Prevention and management

• Monitor daily weight bd, urine output, fluid balance, renal function, serum potassium, phosphate, calcium, uric acid and ECG for 72h after initiation of chemotherapy; monitor parameters at least three times daily in patients with TLS.

• Ensure aggressive intravenous hydration:

- Aim for urine output >100mL/h (>3L/d) and total input >4Ld (3L/m2/d) from 24-48h prior to chemotherapy and in high risk patients, until 48-72h after completion of chemotherapy.

- Frusemide (20mg IV) may be given cautiously to maintain adequate diuresis in well hydrated patients; may be used to treat hyperkalaemia or fluid overload but may cause uric acid or calcium deposition in dehydrated patients; no proven benefit in initial treatment of TLS.

• Prevent hyperuricaemia:

- Allopurinol: xanthine oxidase inhibitor; 300-600mg/d PO for prophylaxis if renal function normal (100mg/d if creatinine >100mmol/L) up to max 500mg/m2/d for treatment of TLS; may be given IV if necessary (max 600mg/d); side effects: rash, xanthine urolithiasis; reduce dose in renal impairment or mercaptopurine, 6-thioguanine or azathioprine therapy.

- Rasburicase: recombinant urate oxidase; converts uric acid to water soluble metabolites without increasing excretion of xanthine and other purine metabolites; very rapidly 5 uric acid levels and simplifies management of high risk patients; dose 200mg/kg/d IVI over 30 mins for 5-7d; recommended in Burkitt lymphoma, high count leukaemia and as rescue treatment in hyperuricaemia plus rapidly rising creatinine, oliguria, phosphate > 2mmol/L or K+ >5.5mmol/L; side effects: fever, nausea, vomiting; less common: haemolysis, allergic reactions or anaphylaxis; contraindicated in G-6-PD deficiency and pregnancy.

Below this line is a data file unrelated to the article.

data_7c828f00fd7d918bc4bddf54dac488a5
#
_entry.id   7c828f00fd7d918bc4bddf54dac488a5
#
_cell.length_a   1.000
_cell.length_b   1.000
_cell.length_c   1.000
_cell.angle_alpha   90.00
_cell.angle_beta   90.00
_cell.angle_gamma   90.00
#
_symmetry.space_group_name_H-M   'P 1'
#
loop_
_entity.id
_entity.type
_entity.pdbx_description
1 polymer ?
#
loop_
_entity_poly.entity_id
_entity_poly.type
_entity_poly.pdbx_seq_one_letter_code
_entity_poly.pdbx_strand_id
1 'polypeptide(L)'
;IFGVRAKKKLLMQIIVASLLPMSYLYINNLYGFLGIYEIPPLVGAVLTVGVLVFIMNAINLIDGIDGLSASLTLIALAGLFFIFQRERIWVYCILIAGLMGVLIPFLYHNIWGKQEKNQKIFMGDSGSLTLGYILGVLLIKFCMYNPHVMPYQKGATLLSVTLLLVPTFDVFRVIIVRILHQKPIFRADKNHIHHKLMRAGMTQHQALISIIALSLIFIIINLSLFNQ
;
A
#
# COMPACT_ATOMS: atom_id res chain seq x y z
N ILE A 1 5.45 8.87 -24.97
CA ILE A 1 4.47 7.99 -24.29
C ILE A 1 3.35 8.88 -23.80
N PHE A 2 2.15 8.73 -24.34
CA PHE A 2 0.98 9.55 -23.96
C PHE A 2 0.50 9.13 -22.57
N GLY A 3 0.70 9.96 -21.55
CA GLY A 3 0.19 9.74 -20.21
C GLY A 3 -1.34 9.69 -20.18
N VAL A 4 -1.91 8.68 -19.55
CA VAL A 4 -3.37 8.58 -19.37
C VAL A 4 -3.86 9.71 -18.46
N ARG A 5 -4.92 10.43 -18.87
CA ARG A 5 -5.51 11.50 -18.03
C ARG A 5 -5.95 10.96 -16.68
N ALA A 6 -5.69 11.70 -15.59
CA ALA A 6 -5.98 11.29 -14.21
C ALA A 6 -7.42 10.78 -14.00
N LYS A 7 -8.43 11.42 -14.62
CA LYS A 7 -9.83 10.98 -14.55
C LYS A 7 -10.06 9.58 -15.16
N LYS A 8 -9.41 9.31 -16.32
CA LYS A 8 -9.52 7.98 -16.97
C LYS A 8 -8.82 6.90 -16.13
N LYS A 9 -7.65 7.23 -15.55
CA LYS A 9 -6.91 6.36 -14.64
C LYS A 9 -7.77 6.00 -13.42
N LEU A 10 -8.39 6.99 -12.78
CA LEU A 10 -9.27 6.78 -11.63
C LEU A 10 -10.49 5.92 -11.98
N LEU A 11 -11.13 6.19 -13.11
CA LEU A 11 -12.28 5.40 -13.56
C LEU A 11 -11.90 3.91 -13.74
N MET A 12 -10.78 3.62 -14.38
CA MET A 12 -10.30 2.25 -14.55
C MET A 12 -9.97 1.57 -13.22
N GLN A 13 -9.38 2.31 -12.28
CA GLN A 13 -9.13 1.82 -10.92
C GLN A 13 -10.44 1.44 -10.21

• Alkalinisation of urine:

- Not routine; administer NaHCO3 PO (3g every 2h) or IV through central line (500mL 1.26% NaHCO3 over 1h; 1L 5% dextrose over 4h; 500mL 0.9% NaCl over 1h, repeated 6 hourly) to increase urinary pH to 7.0 and maximise uric acid solubility.

- Risk of more severe symptoms or hypocalcaemia and increased calcium phosphate precipitation in tubules.

- Requires close monitoring of urinary pH (test all urine passed), serum bicarbonate and uric acid; withdraw IV sodium bicarbonate when serum bicarbonate >30 mmol/L, urinary pH>7.5 or serum uric acid normalised.

• Control of electrolytes

- Hyperkalemia: treat aggressively:

1 Restrict dietary K+ intake and eliminate K+ from IV fluids.

2 Use K+-wasting diuretics with caution.

3 Measure arterial blood gases (correction more difficult if acidosis).

4 K+ >5mmol/L, start calcium resonium 15g PO qds and increase hydration; recheck K+ after 2h. 561

5 K+ >6mmol/L, check ECG; commence IVI of 50mL 50% dextrose with 20 U actrapid insulin over 1h.

6 ECG changes or K+ >6.5mmol/L, give 10mL calcium gluconate 10% or calcium chloride 10% IV cardioprotection.

- Hyperphosphataemia:

1 Commence oral phosphate binding agent, e.g. aluminium hydroxide 20-100mL or 4-20 capsules daily or Sevelamer 2.4-4.8g/d in divided doses; adjust dose according to serum phosphate.

2 Infuse 50mL 50% dextrose with 20 U actrapid insulin IV over 1h.

- Seek renal and critical care consultations early if initial measures fail to control electrolyte abnormalities or renal failure.

- Dialysis indicated if persistent hyperkalaemia (>6mmol/L) or hyperphosphataemia (>3.33mmol/L) despite treatment, fluid overload, rising urea or creatinine (>880mmol/L), hyperuricaemia (>0.6mmol/L) or symptomatic hypocalcaemia.

- Haemodialysis achieves better phosphate and uric acid clearance than peritoneal dialysis.

0 0

Post a comment